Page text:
The category of Commitment to God revealed several ways it was manifested in the messages from Christian colleges and universities. Among those, the research examined Christian attitudes displayed in messages, how the Christian nature of the colleges or universities
was presented, how much the focus was on God in these COVID-19 plans, the number of times prayer was mentioned by the colleges and universities, and where the scriptural nature of decisions being made was outlined. Many statements dealt with focusing on God as the one in charge through the uncertain start to a school year, followed by messages about having a Christian attitude in the college or university. A portion referenced prayer for the students and the college or university in their message and some pointed to a scriptural basis for decisions being made about the 2020 return.
Messages about focusing on God were replete across a range of institutions, including many stating that God had already blessed and encouraged them; or that the word and example of Christ had guided their way, sharing thanks for God’s provision for the campus; or that institutions were trusting God to provide wisdom. Others expressed focus on God by stating that institutions were praying that God would give them sound judgment to live without fear, or that God’s wisdom and grace would continue to guide their steps. One of the rare institutions that planned to do in-person classes went so far as to state that the leadership was trusting that it was God’s purpose for them to be back together in person during 2020.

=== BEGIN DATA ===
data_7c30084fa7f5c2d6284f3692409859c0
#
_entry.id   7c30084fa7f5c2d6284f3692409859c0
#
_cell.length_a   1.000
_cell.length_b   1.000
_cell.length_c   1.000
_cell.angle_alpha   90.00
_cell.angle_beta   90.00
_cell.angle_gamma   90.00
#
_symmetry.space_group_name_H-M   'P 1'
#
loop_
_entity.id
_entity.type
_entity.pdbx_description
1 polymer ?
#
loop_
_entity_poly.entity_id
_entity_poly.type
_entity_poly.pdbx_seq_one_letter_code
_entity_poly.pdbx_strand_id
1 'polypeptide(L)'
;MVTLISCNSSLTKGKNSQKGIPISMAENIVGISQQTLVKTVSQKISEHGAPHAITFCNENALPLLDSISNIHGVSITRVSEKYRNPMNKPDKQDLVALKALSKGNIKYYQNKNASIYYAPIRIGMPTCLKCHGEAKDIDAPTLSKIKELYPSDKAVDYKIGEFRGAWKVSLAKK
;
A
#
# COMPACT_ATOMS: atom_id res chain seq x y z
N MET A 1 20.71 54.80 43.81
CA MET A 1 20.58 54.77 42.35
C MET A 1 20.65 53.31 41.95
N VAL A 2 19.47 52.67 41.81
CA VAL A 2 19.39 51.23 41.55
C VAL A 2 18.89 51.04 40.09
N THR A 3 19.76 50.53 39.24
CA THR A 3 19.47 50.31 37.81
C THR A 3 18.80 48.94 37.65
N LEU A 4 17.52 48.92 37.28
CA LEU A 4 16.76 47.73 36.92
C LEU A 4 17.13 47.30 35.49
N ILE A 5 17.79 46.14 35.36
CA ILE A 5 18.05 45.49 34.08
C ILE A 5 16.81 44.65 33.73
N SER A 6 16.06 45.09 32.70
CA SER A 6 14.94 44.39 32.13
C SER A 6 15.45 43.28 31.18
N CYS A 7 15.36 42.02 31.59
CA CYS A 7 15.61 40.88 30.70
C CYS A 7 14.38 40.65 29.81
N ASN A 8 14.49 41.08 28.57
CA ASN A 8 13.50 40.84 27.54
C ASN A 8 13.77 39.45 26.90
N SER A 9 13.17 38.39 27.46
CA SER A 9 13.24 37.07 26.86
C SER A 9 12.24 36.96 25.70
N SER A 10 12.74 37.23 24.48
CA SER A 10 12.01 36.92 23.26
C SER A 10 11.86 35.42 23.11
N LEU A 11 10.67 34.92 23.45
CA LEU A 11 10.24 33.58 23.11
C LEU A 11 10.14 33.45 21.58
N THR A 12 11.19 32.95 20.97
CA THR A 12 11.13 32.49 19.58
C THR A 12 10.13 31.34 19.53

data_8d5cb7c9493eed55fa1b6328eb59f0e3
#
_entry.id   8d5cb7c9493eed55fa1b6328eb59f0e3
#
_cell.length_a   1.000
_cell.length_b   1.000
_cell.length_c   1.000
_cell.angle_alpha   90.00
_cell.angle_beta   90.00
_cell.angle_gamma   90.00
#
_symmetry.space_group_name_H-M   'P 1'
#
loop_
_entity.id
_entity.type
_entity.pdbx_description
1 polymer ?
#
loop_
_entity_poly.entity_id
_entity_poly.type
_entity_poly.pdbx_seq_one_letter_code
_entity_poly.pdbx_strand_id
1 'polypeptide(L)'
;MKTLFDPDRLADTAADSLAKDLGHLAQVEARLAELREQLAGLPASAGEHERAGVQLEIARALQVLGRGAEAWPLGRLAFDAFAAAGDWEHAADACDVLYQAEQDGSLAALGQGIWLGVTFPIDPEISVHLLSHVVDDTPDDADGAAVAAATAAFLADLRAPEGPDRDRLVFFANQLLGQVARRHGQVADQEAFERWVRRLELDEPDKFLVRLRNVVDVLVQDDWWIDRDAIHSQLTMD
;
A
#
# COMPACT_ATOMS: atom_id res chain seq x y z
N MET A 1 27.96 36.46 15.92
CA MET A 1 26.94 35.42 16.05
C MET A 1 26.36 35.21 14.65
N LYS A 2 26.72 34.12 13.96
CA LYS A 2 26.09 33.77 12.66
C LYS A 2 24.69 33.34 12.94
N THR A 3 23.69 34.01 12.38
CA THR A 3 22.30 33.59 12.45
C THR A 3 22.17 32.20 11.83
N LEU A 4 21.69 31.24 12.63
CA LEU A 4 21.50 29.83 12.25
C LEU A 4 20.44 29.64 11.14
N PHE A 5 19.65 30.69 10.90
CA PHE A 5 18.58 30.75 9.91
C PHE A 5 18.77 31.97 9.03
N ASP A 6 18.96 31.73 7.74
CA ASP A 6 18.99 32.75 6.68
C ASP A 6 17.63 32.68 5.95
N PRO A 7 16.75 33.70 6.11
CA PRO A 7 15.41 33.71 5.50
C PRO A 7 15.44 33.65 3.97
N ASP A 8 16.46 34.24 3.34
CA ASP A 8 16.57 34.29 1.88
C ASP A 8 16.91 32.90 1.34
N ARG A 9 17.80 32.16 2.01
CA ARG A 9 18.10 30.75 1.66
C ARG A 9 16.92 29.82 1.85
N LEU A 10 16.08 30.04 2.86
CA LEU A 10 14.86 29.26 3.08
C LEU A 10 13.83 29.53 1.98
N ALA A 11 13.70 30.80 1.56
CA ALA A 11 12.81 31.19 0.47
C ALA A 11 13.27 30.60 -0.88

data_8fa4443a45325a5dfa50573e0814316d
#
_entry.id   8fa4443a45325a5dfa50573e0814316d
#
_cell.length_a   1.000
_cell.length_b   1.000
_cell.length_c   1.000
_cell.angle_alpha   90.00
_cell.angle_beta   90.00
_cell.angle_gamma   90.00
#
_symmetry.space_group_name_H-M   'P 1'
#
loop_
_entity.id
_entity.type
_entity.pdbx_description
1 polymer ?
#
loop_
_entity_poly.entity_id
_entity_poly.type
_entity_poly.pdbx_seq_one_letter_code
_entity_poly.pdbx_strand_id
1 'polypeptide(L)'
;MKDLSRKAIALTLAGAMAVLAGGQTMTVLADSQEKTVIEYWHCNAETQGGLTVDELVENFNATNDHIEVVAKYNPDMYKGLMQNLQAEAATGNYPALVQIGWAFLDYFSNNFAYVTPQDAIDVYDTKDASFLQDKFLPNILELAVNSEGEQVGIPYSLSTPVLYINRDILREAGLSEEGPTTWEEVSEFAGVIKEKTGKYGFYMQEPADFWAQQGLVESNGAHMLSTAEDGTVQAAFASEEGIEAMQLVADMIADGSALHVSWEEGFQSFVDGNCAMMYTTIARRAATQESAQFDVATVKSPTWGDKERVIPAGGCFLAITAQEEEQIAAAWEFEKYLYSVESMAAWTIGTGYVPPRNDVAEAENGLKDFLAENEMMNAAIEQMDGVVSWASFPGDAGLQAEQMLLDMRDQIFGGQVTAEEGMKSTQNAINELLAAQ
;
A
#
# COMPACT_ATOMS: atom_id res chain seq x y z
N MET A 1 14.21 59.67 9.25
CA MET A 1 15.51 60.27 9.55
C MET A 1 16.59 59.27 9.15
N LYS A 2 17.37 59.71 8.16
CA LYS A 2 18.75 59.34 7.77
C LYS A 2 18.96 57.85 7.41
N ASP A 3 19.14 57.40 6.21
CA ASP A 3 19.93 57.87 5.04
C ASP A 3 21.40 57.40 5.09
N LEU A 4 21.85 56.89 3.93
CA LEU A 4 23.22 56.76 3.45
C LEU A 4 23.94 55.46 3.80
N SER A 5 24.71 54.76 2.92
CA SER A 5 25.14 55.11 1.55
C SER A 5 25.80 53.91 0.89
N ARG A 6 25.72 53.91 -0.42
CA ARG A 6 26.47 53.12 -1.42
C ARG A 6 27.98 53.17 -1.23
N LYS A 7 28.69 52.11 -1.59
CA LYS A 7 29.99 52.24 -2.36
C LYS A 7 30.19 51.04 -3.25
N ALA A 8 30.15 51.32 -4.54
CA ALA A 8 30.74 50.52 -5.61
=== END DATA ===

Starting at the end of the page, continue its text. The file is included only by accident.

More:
Although each of the schools researched was a Christian college or university, interestingly, some though not all Christian colleges and universities expressed a clear Christian approach in the messaging. Among those messages, there was a uniform sentiment that focused on loving one’s neighbor as yourself, or as one institution saw it as a commitment to love each other in Christ and sharing the love as Christian brothers and sisters. One institution stated it was committed to carrying out the great commission, despite the current global health crisis. Another institution said it was focused on demonstrating integrity by aligning its practices with its beliefs. Yet another institution spoke of its student body, stating that students continue to respond in these moments with faith and fortitude. And for one rare institution determined to return to on-campus classes, the message in the press release was that God created all of us as social people and individuals who need community.
Not all colleges and universities focused messages on God, but most referenced prayer in some fashion, including many presidents’ prayerful messages directly to the students. Those messages communicated that students were in the administration’s thoughts and prayers, or contained messages that they were praying for students or, in many cases institutions taking their message broader, by encouraging all to continue in prayer for our world, or to be in prayer for every member of the (university) community. Meanwhile, other presidents asked for students, faculty, and staff to faithfully pray for the semester or to pray for their university, asking God to protect it. One institution’s message was simple and direct, asking all associated with that university to pray for wisdom.
Interestingly, not all of the schools examined in this study focused on Christian education in their messaging. That was despite each of the colleges and universities being rooted as a Christian institution of higher learning.
(4) Education Despite COVID-19